Yellow Cab Co-op, San Francisco’s largest taxi fleet with more than 500 cabs, is considering filing for Chapter 11 bankruptcy, it said this week. And although many media speculate this is due to the fierce competition from Uber and Lyft in San Francisco, this move comes six months after a Sna Francisco Superior Court jury found Yellow Cab liable for an $ 8 million award to a passenger who suffered brain injury and partial paralysis in a Yellow Cab vehicle.
“We have had an unusual number of accident claims recently that have forced us to consider this as an option,” Jim Gillespie, Yellow Cab general manager, said in a statement to Fortune. “If the filing is necessary, we expect to be in a stronger position than before the filing.” He did not return calls for comment. Organized as an owner co-operative, Yellow Cab told its 300 members in November that the move might be necessary. In this cooperative each member is liable for part of the $ 8 million award.
The magazine also commented that “Yellow Cab, like the taxi industry worldwide, has seen its business ravaged by upstart ride-hailing services Uber and Lyft, which charge lower fares and can flood the streets with cars. Taxi companies say that the newcomers benefit from looser restrictions. But this potential Chapter 11 filing seems related to the case of Ida Fua, a Bay Area lawyer whose Yellow Cab driver allegedly didn’t notice a freeway traffic jam and rammed into a stopped car at 60 to 65 mph in 2011.
Yellow Cab tried to duck liability on the premise that the driver was an independent contractor. The jury rejected that contention and found that the driver was an “ostensible employee,” making Yellow Cab responsible for his actions.”
“The argument echoes those about the status of Uber and Lyft drivers, some of whom are now suing to be reclassified as employees.
Yellow Cab carries $1 million in liability insurance — only a fraction of the $8 million awarded to Fua — leading her lawyer to call it “grossly underinsured.”
“Yellow Cab has been hit with large lawsuits before, but they have never increased their insurance policy limits,” Fua’s lawyer, Todd Emanuel, said in an e-mail. “Instead, they pretend they don’t own or operate many of these cabs, and they hang their drivers out to dry by claiming the drivers are entirely independent of the taxi company.” Emanuel said his client, as a major creditor, would have a voice in Bankruptcy Court.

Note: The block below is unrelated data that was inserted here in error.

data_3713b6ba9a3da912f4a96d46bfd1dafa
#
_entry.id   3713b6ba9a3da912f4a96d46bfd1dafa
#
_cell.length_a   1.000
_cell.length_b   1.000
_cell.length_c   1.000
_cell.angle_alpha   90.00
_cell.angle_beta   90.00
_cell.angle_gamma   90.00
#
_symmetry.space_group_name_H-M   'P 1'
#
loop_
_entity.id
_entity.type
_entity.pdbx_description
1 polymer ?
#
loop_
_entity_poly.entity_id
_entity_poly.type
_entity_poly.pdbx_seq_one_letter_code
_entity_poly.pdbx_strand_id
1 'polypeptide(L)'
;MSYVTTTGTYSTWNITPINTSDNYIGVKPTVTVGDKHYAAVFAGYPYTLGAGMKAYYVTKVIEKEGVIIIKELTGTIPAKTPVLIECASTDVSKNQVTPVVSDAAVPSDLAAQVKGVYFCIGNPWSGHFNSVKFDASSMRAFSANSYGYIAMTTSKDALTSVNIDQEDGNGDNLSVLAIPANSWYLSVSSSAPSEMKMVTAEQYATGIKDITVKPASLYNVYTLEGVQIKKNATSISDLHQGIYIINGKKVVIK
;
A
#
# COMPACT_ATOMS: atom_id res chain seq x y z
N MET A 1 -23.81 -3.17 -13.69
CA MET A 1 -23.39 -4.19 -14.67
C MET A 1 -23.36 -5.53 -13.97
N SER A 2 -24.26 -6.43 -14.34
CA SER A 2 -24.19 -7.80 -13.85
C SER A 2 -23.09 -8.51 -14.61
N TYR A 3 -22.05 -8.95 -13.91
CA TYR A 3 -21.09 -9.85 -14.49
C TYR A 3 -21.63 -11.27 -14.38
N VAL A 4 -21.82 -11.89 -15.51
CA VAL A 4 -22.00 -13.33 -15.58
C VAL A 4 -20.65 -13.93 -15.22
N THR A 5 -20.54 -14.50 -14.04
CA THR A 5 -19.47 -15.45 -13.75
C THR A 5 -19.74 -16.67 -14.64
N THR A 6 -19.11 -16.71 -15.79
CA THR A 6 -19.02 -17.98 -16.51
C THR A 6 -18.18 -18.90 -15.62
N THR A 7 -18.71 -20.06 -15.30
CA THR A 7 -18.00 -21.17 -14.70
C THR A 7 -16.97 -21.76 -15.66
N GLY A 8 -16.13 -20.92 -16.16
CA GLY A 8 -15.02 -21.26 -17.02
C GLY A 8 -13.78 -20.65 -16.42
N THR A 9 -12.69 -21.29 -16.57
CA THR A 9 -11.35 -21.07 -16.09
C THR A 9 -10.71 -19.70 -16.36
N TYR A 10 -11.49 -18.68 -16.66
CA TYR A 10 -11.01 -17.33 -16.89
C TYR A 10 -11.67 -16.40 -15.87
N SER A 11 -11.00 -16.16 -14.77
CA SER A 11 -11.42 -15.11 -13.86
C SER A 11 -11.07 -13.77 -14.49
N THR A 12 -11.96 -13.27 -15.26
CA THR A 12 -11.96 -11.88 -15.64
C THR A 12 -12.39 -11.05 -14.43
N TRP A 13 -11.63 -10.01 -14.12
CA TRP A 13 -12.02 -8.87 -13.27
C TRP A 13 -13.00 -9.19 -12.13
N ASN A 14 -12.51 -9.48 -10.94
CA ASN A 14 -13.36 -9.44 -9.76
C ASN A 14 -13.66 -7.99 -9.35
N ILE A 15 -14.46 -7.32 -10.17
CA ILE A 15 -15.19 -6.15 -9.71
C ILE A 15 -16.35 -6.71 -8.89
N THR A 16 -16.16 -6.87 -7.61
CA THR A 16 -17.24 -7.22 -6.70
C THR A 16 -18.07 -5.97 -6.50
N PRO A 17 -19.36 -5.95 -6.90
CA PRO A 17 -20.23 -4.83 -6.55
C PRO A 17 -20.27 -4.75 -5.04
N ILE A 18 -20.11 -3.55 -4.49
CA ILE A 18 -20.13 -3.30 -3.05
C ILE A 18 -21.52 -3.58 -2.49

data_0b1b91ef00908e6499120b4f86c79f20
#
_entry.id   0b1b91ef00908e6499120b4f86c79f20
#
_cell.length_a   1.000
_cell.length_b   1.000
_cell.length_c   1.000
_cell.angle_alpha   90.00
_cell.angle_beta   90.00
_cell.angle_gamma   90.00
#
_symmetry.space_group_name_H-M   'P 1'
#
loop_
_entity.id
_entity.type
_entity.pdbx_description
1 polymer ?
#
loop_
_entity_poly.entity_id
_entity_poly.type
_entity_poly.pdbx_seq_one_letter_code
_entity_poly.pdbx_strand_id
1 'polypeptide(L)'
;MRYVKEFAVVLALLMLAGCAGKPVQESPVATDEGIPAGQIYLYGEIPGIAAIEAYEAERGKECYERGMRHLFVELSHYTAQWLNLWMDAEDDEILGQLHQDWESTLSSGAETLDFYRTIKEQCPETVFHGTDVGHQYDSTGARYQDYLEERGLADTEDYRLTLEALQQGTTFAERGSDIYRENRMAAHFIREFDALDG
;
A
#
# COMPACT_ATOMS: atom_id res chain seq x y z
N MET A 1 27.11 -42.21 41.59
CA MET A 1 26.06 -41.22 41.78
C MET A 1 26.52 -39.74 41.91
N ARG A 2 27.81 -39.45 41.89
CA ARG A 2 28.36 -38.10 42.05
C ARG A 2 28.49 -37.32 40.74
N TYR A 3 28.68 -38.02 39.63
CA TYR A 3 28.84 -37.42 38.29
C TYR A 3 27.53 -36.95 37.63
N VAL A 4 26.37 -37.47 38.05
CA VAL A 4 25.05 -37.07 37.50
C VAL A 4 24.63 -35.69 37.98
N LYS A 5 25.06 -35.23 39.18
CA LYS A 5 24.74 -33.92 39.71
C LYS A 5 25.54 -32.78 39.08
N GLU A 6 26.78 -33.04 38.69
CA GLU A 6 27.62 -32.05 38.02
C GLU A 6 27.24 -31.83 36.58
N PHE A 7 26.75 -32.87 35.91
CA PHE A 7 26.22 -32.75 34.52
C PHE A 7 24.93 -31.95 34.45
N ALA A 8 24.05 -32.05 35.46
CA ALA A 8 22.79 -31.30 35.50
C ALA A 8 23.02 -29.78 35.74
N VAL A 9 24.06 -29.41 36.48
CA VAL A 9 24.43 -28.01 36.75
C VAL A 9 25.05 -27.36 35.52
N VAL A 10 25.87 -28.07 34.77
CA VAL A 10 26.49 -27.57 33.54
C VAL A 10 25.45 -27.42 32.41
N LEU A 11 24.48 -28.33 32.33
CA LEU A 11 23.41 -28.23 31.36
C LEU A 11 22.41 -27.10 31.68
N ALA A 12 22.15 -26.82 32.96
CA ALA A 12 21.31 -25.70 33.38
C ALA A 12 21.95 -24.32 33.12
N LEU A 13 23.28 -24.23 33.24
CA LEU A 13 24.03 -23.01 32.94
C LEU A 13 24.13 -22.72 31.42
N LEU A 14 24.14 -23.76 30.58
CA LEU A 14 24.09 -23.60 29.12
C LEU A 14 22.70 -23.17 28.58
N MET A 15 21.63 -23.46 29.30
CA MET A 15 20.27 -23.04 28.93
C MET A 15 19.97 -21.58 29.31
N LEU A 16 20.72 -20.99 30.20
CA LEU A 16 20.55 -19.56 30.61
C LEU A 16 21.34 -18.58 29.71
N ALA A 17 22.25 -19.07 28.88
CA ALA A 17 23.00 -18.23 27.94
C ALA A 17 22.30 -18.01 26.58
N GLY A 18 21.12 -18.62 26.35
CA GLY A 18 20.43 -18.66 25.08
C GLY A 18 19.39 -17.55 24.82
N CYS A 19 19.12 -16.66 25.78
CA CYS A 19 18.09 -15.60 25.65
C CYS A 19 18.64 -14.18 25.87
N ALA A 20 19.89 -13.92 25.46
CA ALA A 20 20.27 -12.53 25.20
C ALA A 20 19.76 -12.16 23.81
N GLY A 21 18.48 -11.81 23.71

Yellow Cab’s move seems similar to that of a Midwestern counterpart with the same name. In March, a passenger severely injured in a cab crash was awarded $26 million from Yellow Cab of Chicago. The company filed for bankruptcy protection nine hours after the verdict and told news organizations that it could not pay the damages.
Yellow Cab asserted that its business is still strong, with an average 15,000 fares a day in San Francisco and the recent release of an electronic ride-hailing app, Yo Taxi.
But some San Francisco Yellow Cab drivers told Fortune they have already felt an impact. Normally the company pays about $1,000 a month to rent a medallion — the city-issued right to drive a cab — during times when a medallion owner is not driving. One driver said he and other medallion holders haven’t received payments for a couple of months because the co-op is cash-strapped. That payment used to be about $2,000 a month a few years ago, before the advent of Uber and Lyft, he said.
So with mounting debt and decreasing revenue, it appears Yellow Cab plans to file for Chapter 11 bankruptcy to shed some of its debt and to restructure its business. To survive in the ride sharing and mobile device era, some taxi companies have eagerly adopted Flywheel, an Uber-like app that lets passengers hail old-school cabs from any company and takes a small cut of the fares. Others, like Yellow Cab, have built their own apps in an effort to give their loyal customers a similar experience, although a Flywheel spokesman confirmed that some individual Yellow Cab drivers do use Flywheel’s app as well.
Still, taxi companies are struggling and many drivers are hopping the fence over to the ride-hailing services. Some, like DeSoto Cab in San Francisco went as far as to repaint its cars with Flywheel’s brand in the hopes of having a fighting chance.
But, as other media reported, ride-hailing services like Uber and Lyft aren’t necessarily immune to the sky-high damage judgements for traffic collisions. Just like Yellow Cab, they carry an insurance for up to $1 million per accident, which only kicks in when a driver is on the clock (either on their way to pick up a rider, or transporting one). Like Yellow Cab, and other taxi companies, they currently classify their drivers are independent contractors (though a major lawsuit in California could change that) in an attempt to minimize liability.
But clearly that hasn’t worked in Yellow Cab’s case, or even in Uber’s when it privately settled with the family of six-year-old girl struck and killed by an Uber driver two years ago.
- Will Yellow Cab be able to restructure its business under Chapter 11?